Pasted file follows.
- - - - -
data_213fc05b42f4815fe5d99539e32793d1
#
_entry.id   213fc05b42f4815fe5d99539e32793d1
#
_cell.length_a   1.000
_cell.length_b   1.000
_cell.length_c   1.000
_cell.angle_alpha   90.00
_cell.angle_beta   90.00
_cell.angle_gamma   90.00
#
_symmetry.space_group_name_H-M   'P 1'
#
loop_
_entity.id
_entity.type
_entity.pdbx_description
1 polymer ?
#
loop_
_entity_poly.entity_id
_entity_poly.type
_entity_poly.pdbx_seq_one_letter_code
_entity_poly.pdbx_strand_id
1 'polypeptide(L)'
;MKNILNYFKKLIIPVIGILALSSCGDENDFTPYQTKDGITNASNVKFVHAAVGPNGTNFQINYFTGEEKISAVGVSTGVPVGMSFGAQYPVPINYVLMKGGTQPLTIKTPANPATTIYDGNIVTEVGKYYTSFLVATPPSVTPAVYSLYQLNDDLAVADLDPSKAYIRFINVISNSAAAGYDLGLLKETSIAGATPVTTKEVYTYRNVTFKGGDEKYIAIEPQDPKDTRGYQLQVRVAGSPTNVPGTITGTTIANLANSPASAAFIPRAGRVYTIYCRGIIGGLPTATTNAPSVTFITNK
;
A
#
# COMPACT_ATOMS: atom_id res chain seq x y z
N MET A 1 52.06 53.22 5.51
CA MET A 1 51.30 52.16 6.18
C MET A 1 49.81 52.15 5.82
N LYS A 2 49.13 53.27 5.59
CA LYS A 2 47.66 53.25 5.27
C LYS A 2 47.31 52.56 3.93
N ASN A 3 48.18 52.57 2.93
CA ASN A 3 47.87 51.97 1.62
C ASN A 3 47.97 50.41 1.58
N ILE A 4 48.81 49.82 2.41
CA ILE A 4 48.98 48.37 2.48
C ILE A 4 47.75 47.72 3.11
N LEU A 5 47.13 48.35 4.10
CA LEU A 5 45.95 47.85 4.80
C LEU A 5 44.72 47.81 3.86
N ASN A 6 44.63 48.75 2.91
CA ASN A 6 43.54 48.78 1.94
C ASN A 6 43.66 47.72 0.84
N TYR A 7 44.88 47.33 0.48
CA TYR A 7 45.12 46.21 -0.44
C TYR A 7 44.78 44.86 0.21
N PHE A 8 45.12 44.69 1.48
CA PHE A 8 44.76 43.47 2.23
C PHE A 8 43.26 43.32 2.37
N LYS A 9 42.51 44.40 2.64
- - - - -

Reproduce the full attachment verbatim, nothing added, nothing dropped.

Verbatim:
data_213fc05b42f4815fe5d99539e32793d1
#
_entry.id   213fc05b42f4815fe5d99539e32793d1
#
_cell.length_a   1.000
_cell.length_b   1.000
_cell.length_c   1.000
_cell.angle_alpha   90.00
_cell.angle_beta   90.00
_cell.angle_gamma   90.00
#
_symmetry.space_group_name_H-M   'P 1'
#
loop_
_entity.id
_entity.type
_entity.pdbx_description
1 polymer ?
#
loop_
_entity_poly.entity_id
_entity_poly.type
_entity_poly.pdbx_seq_one_letter_code
_entity_poly.pdbx_strand_id
1 'polypeptide(L)'
;MKNILNYFKKLIIPVIGILALSSCGDENDFTPYQTKDGITNASNVKFVHAAVGPNGTNFQINYFTGEEKISAVGVSTGVPVGMSFGAQYPVPINYVLMKGGTQPLTIKTPANPATTIYDGNIVTEVGKYYTSFLVATPPSVTPAVYSLYQLNDDLAVADLDPSKAYIRFINVISNSAAAGYDLGLLKETSIAGATPVTTKEVYTYRNVTFKGGDEKYIAIEPQDPKDTRGYQLQVRVAGSPTNVPGTITGTTIANLANSPASAAFIPRAGRVYTIYCRGIIGGLPTATTNAPSVTFITNK
;
A
#
# COMPACT_ATOMS: atom_id res chain seq x y z
N MET A 1 52.06 53.22 5.51
CA MET A 1 51.30 52.16 6.18
C MET A 1 49.81 52.15 5.82
N LYS A 2 49.13 53.27 5.59
CA LYS A 2 47.66 53.25 5.27
C LYS A 2 47.31 52.56 3.93
N ASN A 3 48.18 52.57 2.93
CA ASN A 3 47.87 51.97 1.62
C ASN A 3 47.97 50.41 1.58
N ILE A 4 48.81 49.82 2.41
CA ILE A 4 48.98 48.37 2.48
C ILE A 4 47.75 47.72 3.11
N LEU A 5 47.13 48.35 4.10
CA LEU A 5 45.95 47.85 4.80
C LEU A 5 44.72 47.81 3.86
N ASN A 6 44.63 48.75 2.91
CA ASN A 6 43.54 48.78 1.94
C ASN A 6 43.66 47.72 0.84
N TYR A 7 44.88 47.33 0.48
CA TYR A 7 45.12 46.21 -0.44
C TYR A 7 44.78 44.86 0.21
N PHE A 8 45.12 44.69 1.48
CA PHE A 8 44.76 43.47 2.23
C PHE A 8 43.26 43.32 2.37
N LYS A 9 42.51 44.40 2.64